Miller bases most of the early history of heaven on the monotheistic religions Judaism, Christianity and Islam. Miller claims that the original Jewish concept of heaven was as a home for God. The Jewish people were content in being buried with the bones of their families and did not consider a life after death. It was only after the Jewish people were dispersed during the period of Greek dominance and could not get home to be buried that heaven began to be viewed as a place to be joined again with your family.

Miller traces the concept of heaven through the Catholic Church’s pay for indulgences to attain heaven to the Protestant Reformation concept that heaven was only for those who lived an austere and disciplined life. HEAVEN also describes the unique visions of heaven held by the Muslims and Mormons. The organized religions often used heaven to intimidate and control their believers. Promises of heaven as a reward for joining the Crusades and the promises of heaven by today’s Islamic terrorist to those who commit atrocities are two examples.

The author points out that heaven is difficult to envision and one’s concept is based on what he or she believes about God. She draws no definitive conclusions about heaven other than there are many ideas as to what heaven is. Questions like is it physical or spiritual? what does heaven look like? where is it? how do we get there? does it even exist? are left to each individual to decide. The author herself has a strong skepticism about the existence of heaven and enhances the book by interjecting her own feelings and thoughts throughout.

HEAVEN is a well written, easy to read assortment of observations about heaven. Miller does a good job of contrasting general concepts of heaven with the viewpoints of scholars and religious leaders. Heaven would be an interesting book for religious study groups or for anyone who has their own curiosity about heaven.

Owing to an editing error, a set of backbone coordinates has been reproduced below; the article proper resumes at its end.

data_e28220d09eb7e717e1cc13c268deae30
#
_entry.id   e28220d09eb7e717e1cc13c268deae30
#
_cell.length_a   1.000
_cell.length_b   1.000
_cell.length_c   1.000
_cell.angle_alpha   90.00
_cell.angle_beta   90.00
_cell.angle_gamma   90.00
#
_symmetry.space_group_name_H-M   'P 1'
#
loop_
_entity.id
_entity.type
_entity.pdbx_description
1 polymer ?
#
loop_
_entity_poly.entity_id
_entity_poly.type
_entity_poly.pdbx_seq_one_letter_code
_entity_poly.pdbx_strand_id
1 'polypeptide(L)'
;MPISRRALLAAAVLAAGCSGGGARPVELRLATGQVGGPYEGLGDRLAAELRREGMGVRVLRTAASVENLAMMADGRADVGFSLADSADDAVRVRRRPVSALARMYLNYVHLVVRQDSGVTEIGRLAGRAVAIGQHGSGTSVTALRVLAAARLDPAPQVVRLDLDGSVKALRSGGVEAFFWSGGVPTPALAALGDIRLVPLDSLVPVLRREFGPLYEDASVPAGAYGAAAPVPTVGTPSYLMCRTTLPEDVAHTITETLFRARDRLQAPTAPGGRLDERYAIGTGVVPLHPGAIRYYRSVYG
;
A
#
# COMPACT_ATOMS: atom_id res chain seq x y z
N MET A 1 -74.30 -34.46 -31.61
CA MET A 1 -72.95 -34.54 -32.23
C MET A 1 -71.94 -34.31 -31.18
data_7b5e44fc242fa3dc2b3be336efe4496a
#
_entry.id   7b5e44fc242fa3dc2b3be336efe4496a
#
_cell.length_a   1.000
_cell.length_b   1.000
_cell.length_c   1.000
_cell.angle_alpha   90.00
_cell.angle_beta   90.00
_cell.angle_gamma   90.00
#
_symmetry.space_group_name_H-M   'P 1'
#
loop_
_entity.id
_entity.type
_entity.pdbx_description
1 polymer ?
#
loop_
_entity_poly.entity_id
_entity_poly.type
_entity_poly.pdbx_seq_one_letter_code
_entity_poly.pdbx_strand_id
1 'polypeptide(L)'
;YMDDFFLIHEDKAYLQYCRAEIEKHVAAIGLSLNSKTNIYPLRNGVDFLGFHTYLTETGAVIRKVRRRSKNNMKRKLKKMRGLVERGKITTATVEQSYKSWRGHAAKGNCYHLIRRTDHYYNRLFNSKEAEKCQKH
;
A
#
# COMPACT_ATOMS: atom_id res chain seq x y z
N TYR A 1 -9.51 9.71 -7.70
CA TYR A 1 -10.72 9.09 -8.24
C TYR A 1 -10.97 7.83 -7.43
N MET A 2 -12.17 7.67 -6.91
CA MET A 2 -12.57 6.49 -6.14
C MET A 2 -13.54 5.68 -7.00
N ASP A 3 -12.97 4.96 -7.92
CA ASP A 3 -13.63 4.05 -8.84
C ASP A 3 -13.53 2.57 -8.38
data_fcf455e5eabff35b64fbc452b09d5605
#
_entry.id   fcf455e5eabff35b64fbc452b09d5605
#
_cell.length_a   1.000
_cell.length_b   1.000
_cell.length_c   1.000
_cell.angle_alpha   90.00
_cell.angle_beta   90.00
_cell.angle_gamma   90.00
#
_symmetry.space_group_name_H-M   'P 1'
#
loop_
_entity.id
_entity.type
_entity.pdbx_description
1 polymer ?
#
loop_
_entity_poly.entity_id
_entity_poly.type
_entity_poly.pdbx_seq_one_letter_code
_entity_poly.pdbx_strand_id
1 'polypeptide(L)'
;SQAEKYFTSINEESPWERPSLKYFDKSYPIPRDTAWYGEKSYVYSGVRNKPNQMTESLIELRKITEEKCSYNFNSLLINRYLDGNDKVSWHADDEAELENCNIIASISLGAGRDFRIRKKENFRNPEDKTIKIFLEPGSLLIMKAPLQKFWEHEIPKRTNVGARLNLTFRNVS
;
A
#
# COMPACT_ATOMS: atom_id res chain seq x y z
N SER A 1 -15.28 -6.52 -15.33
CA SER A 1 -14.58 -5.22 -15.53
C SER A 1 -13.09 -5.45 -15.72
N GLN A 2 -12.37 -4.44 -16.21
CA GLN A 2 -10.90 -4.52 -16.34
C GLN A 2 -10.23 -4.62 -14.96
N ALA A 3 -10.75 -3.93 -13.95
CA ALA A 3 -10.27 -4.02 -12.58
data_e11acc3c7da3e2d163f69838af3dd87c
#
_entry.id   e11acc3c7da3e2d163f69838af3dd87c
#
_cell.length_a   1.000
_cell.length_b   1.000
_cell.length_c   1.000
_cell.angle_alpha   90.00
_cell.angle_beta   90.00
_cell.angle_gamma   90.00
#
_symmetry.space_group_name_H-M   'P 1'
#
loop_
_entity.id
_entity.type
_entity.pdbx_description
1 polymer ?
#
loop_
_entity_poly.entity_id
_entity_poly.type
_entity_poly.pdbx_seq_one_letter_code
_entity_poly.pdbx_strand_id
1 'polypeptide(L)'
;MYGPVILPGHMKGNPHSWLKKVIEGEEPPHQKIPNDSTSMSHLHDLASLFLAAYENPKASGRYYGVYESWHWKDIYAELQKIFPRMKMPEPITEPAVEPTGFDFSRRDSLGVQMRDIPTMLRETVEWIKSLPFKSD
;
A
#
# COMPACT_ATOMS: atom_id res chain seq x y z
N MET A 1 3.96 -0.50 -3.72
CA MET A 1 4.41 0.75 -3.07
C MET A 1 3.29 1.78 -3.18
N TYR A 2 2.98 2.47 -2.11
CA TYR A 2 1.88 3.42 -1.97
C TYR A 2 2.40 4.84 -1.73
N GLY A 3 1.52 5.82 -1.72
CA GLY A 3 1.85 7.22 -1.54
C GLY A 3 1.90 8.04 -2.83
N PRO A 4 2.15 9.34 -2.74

Thanks to the publisher for sending a review copy of this book and thanks to Booking Pap Pap for his insightful review.

Monday, June 28, 2010

Review: Lunch Lady and the Summer Camp Shakedown & Guest Blogger: Jarrett J. Krosoczka

Summary: Lunch Lady and the Breakfast Bunch kids are looking forward to a relaxing summer vacation with no funny business. What evils could befall them at summer camp? Of course, there is the legendary swamp monster. Stories say he haunts the camp at night. But that's just a legend. Or is it? Once again, Dee, Hector, and Terrence must help Lunch Lady prevail against a secret enemy! -- Knopf

I have to start this review by saying that I already am a big fan of author/illustrator Jarrett J. Krosoczka and the Lunch Lady series -- see this and this! So when the opportunity came to participate in a blog tour for the fourth Lunch Lady book, LUNCH LADY AND THE SUMMER CAMP SHAKEDOWN, I jumped at the chance!

I'm excited to say that LUNCH LADY AND THE SUMMER CAMP SHAKEDOWN had everything I've come to expect (and love) from a Lunch Lady book! It was filled with terrific illustrations and a very entertaining storyline. I just know kids are going to gobble up this book!